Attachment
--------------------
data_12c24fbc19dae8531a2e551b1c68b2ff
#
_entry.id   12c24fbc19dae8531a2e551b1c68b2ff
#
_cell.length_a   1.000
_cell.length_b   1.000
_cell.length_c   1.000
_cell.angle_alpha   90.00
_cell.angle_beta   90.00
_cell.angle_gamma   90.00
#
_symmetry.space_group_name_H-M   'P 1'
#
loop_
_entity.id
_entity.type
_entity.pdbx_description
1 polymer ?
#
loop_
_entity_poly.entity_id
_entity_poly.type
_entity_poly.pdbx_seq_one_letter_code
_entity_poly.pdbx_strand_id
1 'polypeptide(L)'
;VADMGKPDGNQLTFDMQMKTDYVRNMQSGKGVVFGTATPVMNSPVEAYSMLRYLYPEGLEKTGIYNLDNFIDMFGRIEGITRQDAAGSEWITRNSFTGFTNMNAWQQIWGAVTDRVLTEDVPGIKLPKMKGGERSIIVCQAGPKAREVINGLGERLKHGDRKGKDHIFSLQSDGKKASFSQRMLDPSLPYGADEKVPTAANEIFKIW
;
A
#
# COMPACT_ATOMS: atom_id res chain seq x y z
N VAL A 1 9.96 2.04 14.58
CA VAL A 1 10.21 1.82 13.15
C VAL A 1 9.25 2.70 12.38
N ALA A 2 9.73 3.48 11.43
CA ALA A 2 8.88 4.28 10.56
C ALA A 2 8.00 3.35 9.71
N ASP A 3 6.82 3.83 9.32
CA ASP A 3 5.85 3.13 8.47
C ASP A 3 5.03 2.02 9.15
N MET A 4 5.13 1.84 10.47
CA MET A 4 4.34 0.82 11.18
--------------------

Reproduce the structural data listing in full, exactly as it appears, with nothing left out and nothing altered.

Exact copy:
data_12c24fbc19dae8531a2e551b1c68b2ff
#
_entry.id   12c24fbc19dae8531a2e551b1c68b2ff
#
_cell.length_a   1.000
_cell.length_b   1.000
_cell.length_c   1.000
_cell.angle_alpha   90.00
_cell.angle_beta   90.00
_cell.angle_gamma   90.00
#
_symmetry.space_group_name_H-M   'P 1'
#
loop_
_entity.id
_entity.type
_entity.pdbx_description
1 polymer ?
#
loop_
_entity_poly.entity_id
_entity_poly.type
_entity_poly.pdbx_seq_one_letter_code
_entity_poly.pdbx_strand_id
1 'polypeptide(L)'
;VADMGKPDGNQLTFDMQMKTDYVRNMQSGKGVVFGTATPVMNSPVEAYSMLRYLYPEGLEKTGIYNLDNFIDMFGRIEGITRQDAAGSEWITRNSFTGFTNMNAWQQIWGAVTDRVLTEDVPGIKLPKMKGGERSIIVCQAGPKAREVINGLGERLKHGDRKGKDHIFSLQSDGKKASFSQRMLDPSLPYGADEKVPTAANEIFKIW
;
A
#
# COMPACT_ATOMS: atom_id res chain seq x y z
N VAL A 1 9.96 2.04 14.58
CA VAL A 1 10.21 1.82 13.15
C VAL A 1 9.25 2.70 12.38
N ALA A 2 9.73 3.48 11.43
CA ALA A 2 8.88 4.28 10.56
C ALA A 2 8.00 3.35 9.71
N ASP A 3 6.82 3.83 9.32
CA ASP A 3 5.85 3.13 8.47
C ASP A 3 5.03 2.02 9.15
N MET A 4 5.13 1.84 10.47
CA MET A 4 4.34 0.82 11.18